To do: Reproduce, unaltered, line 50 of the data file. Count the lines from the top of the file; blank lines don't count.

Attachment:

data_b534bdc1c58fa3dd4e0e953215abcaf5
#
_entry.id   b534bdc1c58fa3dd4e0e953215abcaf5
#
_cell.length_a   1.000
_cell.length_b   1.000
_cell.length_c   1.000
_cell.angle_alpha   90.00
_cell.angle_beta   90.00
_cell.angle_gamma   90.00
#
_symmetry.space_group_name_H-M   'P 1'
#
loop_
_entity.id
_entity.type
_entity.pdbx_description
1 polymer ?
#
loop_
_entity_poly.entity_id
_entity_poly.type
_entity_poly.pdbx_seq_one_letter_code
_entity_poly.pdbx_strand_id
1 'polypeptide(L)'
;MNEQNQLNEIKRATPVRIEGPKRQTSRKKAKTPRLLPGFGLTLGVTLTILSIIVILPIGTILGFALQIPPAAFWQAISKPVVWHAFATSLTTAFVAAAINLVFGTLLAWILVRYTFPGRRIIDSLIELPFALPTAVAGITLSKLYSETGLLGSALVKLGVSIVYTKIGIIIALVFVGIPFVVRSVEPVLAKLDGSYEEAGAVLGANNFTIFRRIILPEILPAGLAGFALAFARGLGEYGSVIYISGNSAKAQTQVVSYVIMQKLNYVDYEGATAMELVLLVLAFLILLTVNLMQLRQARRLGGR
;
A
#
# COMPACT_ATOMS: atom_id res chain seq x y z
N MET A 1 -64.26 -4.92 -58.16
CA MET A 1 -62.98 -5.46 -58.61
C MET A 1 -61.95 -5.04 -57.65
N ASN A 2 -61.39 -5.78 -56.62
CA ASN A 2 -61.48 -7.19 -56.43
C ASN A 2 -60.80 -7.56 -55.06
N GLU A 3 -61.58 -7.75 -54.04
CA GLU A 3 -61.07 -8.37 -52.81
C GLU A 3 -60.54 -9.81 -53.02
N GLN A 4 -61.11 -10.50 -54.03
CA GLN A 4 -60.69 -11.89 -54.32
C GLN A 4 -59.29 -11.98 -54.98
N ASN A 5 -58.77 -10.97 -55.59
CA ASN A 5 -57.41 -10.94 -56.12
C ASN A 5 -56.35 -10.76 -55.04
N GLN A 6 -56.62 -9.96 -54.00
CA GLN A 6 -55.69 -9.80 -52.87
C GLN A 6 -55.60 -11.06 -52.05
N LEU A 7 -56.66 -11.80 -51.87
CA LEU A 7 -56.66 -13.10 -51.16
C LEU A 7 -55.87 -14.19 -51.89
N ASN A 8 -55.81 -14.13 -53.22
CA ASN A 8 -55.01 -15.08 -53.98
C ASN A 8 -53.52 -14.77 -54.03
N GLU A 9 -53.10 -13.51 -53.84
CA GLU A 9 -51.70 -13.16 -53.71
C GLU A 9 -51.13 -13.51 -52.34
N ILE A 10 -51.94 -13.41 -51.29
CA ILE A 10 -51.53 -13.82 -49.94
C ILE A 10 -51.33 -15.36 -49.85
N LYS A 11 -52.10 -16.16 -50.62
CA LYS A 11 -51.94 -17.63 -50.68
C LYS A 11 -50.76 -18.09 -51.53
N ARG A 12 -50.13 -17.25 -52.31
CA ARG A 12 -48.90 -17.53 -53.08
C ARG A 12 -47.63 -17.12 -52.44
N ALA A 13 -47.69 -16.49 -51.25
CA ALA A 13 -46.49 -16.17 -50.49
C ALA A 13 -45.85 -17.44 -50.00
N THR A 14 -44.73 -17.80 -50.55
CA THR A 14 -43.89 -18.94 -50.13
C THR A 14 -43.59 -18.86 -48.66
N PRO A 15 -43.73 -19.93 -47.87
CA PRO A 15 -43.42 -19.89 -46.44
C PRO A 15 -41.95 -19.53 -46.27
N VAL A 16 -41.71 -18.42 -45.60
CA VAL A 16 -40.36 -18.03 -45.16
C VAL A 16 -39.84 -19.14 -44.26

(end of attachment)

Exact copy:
CA LEU A 7 -56.66 -13.10 -51.16